Leaders use debate as a springboard for campaigns

Anthony Albanese took a small win in the first televised debate as both leaders look to use their performance as a campaign boost.

Opposition leader Anthony Albanese has narrowly won the first leaders’ debate as he wants to use the performance as a springboard for the remainder of week two of the election campaign.

During Wednesday evening’s televised debate between Mr Albanian and Prime Minister Scott Morrison in Brisbane, the opposition leader gained more support from the group of 100 undecided voters.

Mr Albanese received 40 percent of the vote, compared to 35 percent for Mr Morrison, as 25 percent of the crowd remained undecided.

Get the election coverage you deserve.

Choose what you pay and your coverage level.


Both leaders will start the day in Brisbane before campaigning in fringe seats on Day 11 of the campaign.

While the prime minister used Wednesday’s debate to improve his economic record, he was criticized for saying he and his wife were “blessed” to have children without disabilities.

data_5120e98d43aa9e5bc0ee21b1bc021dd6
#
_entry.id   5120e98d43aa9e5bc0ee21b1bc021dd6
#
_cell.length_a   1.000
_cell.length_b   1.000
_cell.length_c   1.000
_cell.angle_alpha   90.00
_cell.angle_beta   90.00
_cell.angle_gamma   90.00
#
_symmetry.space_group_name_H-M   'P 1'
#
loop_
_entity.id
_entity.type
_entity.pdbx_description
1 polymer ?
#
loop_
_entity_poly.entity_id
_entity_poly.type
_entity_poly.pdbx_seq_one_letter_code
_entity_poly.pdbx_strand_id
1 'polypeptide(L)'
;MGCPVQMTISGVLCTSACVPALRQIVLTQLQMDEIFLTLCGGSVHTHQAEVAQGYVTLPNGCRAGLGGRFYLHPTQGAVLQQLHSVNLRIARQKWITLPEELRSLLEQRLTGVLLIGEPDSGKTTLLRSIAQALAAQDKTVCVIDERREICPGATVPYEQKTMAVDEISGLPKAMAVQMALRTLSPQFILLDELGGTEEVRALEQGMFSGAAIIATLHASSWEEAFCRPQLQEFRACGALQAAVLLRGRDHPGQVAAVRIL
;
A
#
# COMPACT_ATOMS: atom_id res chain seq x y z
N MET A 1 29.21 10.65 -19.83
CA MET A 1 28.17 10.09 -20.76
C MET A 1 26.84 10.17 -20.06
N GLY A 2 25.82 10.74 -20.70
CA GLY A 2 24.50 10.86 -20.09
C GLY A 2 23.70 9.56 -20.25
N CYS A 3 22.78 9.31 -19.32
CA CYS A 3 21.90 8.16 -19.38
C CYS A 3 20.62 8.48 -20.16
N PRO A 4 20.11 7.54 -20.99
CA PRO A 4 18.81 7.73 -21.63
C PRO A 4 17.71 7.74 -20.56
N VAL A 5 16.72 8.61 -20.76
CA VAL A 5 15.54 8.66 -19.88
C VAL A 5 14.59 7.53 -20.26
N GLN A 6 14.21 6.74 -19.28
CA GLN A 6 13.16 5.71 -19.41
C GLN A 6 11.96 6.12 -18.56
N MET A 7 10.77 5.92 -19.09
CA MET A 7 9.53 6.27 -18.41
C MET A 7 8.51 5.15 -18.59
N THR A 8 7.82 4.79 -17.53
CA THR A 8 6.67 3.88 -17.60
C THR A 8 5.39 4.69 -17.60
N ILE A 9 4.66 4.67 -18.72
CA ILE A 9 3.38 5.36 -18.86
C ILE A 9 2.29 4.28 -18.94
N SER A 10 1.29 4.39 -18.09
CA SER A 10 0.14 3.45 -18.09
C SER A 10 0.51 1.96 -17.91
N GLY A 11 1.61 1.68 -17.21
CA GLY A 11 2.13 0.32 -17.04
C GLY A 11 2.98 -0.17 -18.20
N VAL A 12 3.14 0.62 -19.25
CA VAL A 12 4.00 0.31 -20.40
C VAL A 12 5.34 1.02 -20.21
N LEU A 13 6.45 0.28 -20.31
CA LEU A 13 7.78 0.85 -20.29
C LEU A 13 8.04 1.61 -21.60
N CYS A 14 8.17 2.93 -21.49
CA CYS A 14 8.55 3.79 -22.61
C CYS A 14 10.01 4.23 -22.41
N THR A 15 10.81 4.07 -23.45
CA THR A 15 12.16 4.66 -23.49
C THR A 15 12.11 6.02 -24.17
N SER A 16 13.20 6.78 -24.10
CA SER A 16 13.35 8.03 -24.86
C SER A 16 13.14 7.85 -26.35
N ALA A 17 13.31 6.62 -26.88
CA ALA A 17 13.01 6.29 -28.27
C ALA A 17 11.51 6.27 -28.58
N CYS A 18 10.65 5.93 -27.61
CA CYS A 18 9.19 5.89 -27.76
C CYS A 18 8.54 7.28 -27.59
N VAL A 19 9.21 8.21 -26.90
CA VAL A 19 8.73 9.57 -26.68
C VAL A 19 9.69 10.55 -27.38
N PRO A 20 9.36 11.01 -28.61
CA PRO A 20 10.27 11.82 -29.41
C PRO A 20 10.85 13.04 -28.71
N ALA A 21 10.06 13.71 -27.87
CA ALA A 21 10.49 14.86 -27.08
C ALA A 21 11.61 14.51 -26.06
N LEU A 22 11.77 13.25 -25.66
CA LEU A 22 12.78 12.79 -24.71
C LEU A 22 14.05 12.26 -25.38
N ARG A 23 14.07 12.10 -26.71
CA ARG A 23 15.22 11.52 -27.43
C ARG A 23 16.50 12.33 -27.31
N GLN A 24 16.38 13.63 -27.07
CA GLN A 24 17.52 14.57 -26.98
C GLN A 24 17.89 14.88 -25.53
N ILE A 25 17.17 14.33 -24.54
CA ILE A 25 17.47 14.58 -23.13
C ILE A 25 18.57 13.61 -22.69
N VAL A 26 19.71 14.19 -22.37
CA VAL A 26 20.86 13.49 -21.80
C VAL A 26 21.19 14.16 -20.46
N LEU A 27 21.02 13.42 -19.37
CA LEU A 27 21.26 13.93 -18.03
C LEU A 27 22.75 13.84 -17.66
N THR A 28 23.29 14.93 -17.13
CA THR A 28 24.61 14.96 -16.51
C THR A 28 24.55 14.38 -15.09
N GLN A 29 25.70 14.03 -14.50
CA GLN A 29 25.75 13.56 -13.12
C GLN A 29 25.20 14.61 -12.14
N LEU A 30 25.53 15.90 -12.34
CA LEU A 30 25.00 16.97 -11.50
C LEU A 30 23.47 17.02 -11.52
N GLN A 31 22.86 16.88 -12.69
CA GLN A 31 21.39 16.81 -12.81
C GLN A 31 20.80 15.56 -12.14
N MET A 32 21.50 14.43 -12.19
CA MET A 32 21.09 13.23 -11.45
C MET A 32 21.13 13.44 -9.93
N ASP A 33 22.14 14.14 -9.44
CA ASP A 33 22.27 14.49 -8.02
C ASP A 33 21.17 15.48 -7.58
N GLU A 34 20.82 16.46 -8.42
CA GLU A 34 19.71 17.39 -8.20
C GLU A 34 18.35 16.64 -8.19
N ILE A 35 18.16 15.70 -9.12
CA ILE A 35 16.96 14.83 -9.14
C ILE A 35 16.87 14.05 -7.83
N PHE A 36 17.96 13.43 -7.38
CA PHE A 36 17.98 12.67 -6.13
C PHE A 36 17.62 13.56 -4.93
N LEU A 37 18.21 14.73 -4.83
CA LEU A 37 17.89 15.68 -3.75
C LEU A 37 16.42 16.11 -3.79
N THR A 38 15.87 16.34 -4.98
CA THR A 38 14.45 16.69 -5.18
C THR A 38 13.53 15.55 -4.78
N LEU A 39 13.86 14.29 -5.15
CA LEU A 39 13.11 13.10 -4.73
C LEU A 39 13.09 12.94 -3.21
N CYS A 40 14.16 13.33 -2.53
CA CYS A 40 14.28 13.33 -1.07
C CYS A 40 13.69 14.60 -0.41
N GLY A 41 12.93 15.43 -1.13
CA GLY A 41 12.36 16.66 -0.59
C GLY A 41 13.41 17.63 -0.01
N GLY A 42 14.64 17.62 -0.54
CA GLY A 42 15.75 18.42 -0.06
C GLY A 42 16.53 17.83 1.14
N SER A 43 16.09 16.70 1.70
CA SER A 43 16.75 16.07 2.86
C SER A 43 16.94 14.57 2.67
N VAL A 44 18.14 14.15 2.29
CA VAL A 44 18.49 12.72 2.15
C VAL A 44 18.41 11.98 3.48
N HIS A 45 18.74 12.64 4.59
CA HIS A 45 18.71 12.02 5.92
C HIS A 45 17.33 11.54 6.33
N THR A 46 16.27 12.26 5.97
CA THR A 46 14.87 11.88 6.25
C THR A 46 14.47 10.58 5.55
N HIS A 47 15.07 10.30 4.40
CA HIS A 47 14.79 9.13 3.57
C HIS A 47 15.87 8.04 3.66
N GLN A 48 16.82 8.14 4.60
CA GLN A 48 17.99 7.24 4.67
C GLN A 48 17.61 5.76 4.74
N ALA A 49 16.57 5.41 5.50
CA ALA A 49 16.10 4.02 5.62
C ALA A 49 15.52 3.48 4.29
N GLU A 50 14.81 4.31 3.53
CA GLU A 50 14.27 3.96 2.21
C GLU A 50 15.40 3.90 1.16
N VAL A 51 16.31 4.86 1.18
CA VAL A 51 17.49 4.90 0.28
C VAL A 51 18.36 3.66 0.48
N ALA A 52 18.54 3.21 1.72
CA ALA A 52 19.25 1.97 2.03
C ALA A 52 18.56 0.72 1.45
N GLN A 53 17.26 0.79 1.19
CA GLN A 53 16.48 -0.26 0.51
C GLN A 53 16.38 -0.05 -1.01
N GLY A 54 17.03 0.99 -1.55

The comments came after a public question about NDIS funding from the mother of an autistic child whose support for the scheme had been cut by 30 percent.

The two leaders also exchanged blows over positions on boat reversals.

Morrison accused the opposition leader of being inconsistent on the matter and brought back Labor policies from when they were last in office.

Following news that the Solomon Islands have signed a security pact with China, Mr Albanian criticized Mr Morrison over foreign policy flaws, while also calling Pacific Minister Zed Seselja a “junior citizen”.

“This isn’t so much a step into the Pacific, it’s a step into the Pacific,” he said.

The prime minister said the issue in the Solomons was serious and the government had long been aware of it.

Both leaders received questions from the public about a federal integrity commission, support for small businesses, housing affordability and confidence in politics.

Expect more from your journalism.

Oh dear is an independent Australian company owned and operated. It does not benefit from the vast resources of the country’s main media organizations. We take our responsibility to testify seriously.

I hope you appreciate and consider supporting our coverage Crikey’s work. Join now for a chance to win election themed merch.

Peter Fray

Peter Fray
Chief editor

Become a member now

Leave a Comment